BEWARE THE WAITER WHO LEAVES UNPROTECTED THE CORK IN A BOTTLE OF SPARKLING WINE !!! A bottle of sparkling wine is not to be handled carelessly. It is said that in England alone, a half dozen people each year are killed or maimed by "exploding" champagne corks. These corks hold back as much as 6 psi of pressure, equivalent to that in a tire of a double decker bus. Demonstrate the quintessence of good manners by looking after your guest's safety : keep an eye on your server whenever sparkling wine has been ordered.

The Glass

Wine glasses must be clean. Before you pour a good wine into a soapy or skanky glass, smell it. Dishwashers are only human and in even the best of restaurants an unacceptable glass can make it to a table, ( most often on a second seating, when waitstaff has used up all the manually polished, backup stemware).

A wine glass should be filled such that the diner can "swirl" the wine about without spilling. The "swirling", in either a clockwise or counterclockwise direction, creates a greater surface area of wine to air, thereby releasing more of the chemical components - esters, aldehydes etc. - which comprise the "noise" or bouquet of a wine.


A mark of a fine restaurant is the ability to serve you wine at the correct temperature. In the United States, white wine has traditionally been served too cold and red wine too warm. It is generally accepted that coldness masks flavor such that many of the pleasurable features of a white wine are never discovered in a bottle that lives in an ice bucket. It is a tragedy for good wine to be underemployed as merely a cold beverage, when it has so much to offer. If I have been served a white at an appropriate temperature, I will ask my server to stand the bottle in a coater on my table as would be a bottle of red. I will always have the choice to chill it again should I choose, but more often than not the bottle is consumed before losing its property as a refreshment. I have also given the wine a chance to tell me its story as it develops with both temperature change and exposure to oxygen.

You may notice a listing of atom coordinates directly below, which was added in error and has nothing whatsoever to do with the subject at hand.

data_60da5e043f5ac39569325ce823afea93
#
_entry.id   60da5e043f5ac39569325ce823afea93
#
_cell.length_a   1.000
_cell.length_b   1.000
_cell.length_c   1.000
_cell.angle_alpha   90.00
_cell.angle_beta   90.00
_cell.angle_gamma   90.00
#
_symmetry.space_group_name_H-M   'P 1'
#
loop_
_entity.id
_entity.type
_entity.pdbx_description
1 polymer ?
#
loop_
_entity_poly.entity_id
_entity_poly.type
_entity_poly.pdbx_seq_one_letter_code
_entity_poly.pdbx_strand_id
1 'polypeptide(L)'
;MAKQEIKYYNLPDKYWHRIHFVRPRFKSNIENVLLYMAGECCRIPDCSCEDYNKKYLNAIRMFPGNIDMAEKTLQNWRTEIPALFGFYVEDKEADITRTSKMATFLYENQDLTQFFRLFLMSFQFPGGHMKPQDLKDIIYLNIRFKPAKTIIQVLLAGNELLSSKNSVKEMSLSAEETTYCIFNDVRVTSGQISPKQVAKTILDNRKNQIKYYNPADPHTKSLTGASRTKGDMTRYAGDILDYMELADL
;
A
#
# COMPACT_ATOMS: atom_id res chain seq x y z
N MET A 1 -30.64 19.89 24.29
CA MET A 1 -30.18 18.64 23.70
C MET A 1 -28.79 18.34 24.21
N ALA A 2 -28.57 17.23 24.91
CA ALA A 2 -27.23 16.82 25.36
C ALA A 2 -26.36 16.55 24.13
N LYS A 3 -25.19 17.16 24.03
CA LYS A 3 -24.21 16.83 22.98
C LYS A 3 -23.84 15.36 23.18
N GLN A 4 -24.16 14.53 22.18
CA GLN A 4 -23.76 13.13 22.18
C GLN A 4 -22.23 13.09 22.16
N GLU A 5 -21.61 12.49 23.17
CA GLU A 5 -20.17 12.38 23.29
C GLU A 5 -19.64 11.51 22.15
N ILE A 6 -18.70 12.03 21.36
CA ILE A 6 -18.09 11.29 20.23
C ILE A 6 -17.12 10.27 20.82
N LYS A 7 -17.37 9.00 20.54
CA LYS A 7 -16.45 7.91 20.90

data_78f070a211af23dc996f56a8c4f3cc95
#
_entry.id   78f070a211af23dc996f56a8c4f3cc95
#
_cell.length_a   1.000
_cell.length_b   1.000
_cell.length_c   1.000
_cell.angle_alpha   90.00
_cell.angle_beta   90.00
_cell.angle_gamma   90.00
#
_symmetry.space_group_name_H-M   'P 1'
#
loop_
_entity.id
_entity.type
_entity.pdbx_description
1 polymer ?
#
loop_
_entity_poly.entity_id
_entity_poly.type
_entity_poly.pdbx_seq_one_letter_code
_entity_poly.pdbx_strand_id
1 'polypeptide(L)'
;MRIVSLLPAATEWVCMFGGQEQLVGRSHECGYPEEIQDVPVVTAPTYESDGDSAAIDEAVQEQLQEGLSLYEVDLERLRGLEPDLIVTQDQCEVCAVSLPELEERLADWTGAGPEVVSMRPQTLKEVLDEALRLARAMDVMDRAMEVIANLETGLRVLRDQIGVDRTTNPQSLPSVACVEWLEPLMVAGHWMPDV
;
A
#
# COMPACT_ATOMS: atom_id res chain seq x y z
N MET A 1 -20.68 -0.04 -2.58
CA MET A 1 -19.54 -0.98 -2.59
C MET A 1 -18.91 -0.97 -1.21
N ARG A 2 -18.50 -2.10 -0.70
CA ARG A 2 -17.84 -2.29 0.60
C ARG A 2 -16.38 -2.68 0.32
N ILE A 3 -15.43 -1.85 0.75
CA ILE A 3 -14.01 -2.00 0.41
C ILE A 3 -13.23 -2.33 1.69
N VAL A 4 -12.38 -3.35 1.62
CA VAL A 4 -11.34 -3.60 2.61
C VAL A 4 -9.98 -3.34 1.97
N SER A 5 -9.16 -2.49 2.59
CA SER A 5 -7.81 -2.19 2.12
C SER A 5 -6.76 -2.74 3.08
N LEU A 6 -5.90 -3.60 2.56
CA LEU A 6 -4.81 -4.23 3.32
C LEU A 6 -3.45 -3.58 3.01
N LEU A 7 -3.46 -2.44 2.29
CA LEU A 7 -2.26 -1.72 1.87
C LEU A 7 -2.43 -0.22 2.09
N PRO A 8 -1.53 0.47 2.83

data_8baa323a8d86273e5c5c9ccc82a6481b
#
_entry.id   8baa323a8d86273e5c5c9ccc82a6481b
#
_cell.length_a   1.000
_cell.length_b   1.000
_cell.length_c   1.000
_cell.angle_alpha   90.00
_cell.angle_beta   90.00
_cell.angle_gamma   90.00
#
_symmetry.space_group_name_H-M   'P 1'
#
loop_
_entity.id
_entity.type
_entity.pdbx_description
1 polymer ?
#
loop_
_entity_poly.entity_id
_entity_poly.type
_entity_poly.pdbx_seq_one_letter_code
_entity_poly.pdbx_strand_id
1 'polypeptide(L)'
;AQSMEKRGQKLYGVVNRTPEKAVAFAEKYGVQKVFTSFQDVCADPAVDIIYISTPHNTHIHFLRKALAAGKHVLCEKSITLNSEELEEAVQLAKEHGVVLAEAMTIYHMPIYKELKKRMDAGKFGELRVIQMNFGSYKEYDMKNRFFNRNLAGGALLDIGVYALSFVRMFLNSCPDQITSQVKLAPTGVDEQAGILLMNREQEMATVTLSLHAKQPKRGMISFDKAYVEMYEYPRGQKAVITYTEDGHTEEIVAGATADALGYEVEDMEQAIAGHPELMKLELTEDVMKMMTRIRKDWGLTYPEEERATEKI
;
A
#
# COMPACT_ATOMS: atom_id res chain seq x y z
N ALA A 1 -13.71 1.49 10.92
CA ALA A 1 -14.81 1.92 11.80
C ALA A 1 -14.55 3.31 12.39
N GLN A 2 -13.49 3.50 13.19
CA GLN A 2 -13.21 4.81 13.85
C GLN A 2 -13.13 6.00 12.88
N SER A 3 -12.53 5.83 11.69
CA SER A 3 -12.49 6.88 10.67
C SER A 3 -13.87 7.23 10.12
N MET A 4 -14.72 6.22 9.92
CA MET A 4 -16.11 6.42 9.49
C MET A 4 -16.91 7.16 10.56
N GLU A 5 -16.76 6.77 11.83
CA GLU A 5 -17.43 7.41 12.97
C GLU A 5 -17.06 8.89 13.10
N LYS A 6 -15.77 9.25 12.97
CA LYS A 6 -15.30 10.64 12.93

Red wine presents just the opposite problem: it is often served so warm that it cannot even be considered a refreshment. Part of the problem stems from the misunderstood concept of "room temperature". The French term, "Chambré means "brought up to room temperature". At that time, a bottle of red would be brought from a 55 degree (Fahrenheit) cellar to an upstairs room at approximately 61-65 degrees. This is the range in which red wines are best enjoyed. It is evident then that a restaurant store its red wine so as to serve it at a refreshing temperature.


The procedure of decanting serves a number of purposes, foremost of which is the exposure of wine to air. I have seen both red and wine whites decanted for the purpose of aeration so as to bring the wine to a more advanced state of development for greater enjoyment. For this reason alone, it is advised to decant hearty young red wines before serving, (and to get a nice decanter on your table!).

A second reason to decant is to separate a wine from its sediment, thereby affording a fine wine its clarity and brilliance. A successful decanting for this purpose depends upon a number of preconditions. First, the bottle must have been stored correctly, preferably label face up, undisturbed, so that the sediment will have accumulated in the bottom, or punt, of the bottle. Sediment results, in fact, from the combining of molecules and the formation of heavier particulates, which then gravitate to the bottom of the bottle. Second, this bottle must be brought in this condition to the dining table, often in a wine basket. Then, with a minimum of jostling, the bottle must be presented and opened. A small candle is then lit over which the decanting procedure takes place. With the bottle in one hand and a clean decanter in the other, the wine is poured without interruption into the decanter. The candle is positioned below the neck of the bottle so that the approach of the sediment as the bottle is emptied can be detected. When the sediment has come up into the neck of the bottle, one brings the bottle to an upright position and ceases the flow of wine into decanter.

A final reason to decant is to bring an overly cool wine to an ambient temperatures more quickly, again through a greater interface with oxygen.